Gandhi lab Neurodegeneration Biology Laboratory

Dopaminergic neurons generated from human induced pluripotent stem cells. Blue stain for the nuclei and yellow stain for tyrosine hydroxylase, a dopaminergic neuron marker.

We use patient-derived human stem cells as a model for investigating the causes of Parkinson’s disease (PD), with the ultimate aim of translating our insights into improved diagnostics, biomarkers, and novel targets for therapies.

We use human-induced pluripotent stem cells (hiPSCs) to investigate the key cellular and molecular events underlying neurodegeneration. I examine human stem cells using cutting-edge dynamic imaging, in order to investigate the mechanisms that lead to neurodegeneration. 

We are particularly interested in two key mechanisms: protein misfolding and perturbed RNA regulation, and how these mechanisms influence cell dysfunction during disease.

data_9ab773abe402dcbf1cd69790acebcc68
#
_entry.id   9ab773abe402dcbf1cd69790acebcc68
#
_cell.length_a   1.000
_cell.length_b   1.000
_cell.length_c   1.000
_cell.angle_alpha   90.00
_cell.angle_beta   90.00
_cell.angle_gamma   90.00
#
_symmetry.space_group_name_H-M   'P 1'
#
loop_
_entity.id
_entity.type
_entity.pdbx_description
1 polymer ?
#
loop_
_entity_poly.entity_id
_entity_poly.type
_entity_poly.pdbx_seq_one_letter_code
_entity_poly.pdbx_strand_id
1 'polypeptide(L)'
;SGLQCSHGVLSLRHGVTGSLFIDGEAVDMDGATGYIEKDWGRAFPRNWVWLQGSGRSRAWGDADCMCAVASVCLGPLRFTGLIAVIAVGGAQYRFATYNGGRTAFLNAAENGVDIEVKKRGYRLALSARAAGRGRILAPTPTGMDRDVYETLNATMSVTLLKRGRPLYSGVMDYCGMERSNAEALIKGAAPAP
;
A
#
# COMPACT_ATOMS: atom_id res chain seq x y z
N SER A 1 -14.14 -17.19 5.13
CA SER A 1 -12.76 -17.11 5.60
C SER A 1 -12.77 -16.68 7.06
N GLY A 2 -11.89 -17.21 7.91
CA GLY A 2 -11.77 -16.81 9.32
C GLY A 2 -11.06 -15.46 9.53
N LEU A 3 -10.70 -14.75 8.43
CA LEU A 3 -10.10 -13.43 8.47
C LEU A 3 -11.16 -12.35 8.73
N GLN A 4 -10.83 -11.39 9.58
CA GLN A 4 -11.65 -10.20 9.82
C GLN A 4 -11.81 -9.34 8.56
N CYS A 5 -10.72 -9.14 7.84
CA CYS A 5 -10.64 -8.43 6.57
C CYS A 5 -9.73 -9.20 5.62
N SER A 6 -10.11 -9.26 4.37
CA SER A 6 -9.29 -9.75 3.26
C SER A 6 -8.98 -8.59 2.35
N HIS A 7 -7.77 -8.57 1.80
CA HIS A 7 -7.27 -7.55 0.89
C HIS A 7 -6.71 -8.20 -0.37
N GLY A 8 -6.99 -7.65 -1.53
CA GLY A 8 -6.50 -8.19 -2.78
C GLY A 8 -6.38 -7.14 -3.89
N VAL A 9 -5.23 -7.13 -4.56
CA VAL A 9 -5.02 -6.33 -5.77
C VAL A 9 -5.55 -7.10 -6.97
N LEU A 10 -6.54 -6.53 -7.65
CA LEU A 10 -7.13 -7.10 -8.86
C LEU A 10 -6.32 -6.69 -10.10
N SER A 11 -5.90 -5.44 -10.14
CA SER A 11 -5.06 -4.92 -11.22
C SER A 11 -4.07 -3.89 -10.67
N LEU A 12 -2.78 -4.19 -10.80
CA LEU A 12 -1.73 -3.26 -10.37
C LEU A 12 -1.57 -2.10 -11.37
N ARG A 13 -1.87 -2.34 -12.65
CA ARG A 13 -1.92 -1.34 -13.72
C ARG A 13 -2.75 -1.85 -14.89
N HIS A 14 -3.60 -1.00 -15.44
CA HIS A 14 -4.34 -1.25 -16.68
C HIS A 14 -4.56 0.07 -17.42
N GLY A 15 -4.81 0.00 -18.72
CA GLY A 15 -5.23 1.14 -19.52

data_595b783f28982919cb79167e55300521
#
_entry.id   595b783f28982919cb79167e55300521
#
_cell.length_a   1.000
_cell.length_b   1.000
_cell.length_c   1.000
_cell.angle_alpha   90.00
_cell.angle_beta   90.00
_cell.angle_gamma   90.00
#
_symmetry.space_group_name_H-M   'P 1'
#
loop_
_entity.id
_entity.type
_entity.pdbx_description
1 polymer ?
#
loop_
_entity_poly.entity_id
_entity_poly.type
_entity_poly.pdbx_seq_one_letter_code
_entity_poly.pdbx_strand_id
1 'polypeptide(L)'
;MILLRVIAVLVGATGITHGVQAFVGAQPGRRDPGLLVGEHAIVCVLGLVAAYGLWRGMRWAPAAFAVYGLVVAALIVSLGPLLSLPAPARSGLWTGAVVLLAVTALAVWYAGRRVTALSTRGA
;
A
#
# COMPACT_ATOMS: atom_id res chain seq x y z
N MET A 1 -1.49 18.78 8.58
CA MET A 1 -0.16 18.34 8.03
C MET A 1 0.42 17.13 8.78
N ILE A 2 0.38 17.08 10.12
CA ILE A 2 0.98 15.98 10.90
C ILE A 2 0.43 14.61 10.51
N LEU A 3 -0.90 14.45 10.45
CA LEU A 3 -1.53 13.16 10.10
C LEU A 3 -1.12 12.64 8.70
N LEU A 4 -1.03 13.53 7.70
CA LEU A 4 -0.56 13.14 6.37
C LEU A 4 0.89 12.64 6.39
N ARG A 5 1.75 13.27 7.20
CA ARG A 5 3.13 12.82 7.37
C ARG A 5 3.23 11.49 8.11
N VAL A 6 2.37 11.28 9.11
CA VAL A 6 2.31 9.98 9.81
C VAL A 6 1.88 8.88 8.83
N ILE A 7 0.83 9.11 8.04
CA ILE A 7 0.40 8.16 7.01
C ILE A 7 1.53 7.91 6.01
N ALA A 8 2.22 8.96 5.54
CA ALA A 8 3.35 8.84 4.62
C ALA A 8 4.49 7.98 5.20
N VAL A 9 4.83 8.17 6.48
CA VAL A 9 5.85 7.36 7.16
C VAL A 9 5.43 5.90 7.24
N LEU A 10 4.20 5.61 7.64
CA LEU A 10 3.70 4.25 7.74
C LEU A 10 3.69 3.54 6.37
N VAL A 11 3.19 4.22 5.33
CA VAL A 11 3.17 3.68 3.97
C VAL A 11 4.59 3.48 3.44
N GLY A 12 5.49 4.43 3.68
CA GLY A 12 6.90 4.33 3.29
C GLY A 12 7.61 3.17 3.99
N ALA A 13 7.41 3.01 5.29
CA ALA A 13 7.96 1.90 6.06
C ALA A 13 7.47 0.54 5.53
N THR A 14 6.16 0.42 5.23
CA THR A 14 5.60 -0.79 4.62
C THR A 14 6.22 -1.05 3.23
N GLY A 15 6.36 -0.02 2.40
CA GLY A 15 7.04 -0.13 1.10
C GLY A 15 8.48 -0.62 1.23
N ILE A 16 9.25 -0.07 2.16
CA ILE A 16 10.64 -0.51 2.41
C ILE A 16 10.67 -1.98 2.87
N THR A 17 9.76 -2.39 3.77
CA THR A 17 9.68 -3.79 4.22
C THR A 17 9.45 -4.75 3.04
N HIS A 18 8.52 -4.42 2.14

Overall, our aim is to understand how these two key processes (protein misfolding and perturbed RNA regulation) conspire in neurodegenerative disease. The ultimate hope is that through a better understanding of the molecular and cellular origins of diseases like Parkinson’s disease (PD), we will be able to take a more strategic approach to the development of novel therapies.

When we first joined the Crick, we were a joint laboratory with Rickie Patani's group, but are now two independent groups. Information about Rickie Patani's research group is available on the group's page.